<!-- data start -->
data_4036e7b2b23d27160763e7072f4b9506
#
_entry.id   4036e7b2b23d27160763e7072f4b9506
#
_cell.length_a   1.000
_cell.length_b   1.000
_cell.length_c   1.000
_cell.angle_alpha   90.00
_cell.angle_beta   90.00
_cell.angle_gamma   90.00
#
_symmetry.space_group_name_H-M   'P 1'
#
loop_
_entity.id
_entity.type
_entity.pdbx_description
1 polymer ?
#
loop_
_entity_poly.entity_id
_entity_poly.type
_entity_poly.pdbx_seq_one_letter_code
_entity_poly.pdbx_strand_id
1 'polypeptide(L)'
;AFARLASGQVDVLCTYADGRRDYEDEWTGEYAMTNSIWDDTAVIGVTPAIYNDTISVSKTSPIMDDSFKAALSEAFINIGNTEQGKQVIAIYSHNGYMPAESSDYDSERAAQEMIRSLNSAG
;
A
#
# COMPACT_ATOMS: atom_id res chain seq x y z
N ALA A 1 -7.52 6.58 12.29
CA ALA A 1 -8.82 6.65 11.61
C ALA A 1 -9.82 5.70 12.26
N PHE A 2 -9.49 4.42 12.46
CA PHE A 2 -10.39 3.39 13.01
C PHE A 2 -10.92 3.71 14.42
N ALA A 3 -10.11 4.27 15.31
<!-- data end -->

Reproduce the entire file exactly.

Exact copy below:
data_4036e7b2b23d27160763e7072f4b9506
#
_entry.id   4036e7b2b23d27160763e7072f4b9506
#
_cell.length_a   1.000
_cell.length_b   1.000
_cell.length_c   1.000
_cell.angle_alpha   90.00
_cell.angle_beta   90.00
_cell.angle_gamma   90.00
#
_symmetry.space_group_name_H-M   'P 1'
#
loop_
_entity.id
_entity.type
_entity.pdbx_description
1 polymer ?
#
loop_
_entity_poly.entity_id
_entity_poly.type
_entity_poly.pdbx_seq_one_letter_code
_entity_poly.pdbx_strand_id
1 'polypeptide(L)'
;AFARLASGQVDVLCTYADGRRDYEDEWTGEYAMTNSIWDDTAVIGVTPAIYNDTISVSKTSPIMDDSFKAALSEAFINIGNTEQGKQVIAIYSHNGYMPAESSDYDSERAAQEMIRSLNSAG
;
A
#
# COMPACT_ATOMS: atom_id res chain seq x y z
N ALA A 1 -7.52 6.58 12.29
CA ALA A 1 -8.82 6.65 11.61
C ALA A 1 -9.82 5.70 12.26
N PHE A 2 -9.49 4.42 12.46
CA PHE A 2 -10.39 3.39 13.01
C PHE A 2 -10.92 3.71 14.42
N ALA A 3 -10.11 4.27 15.31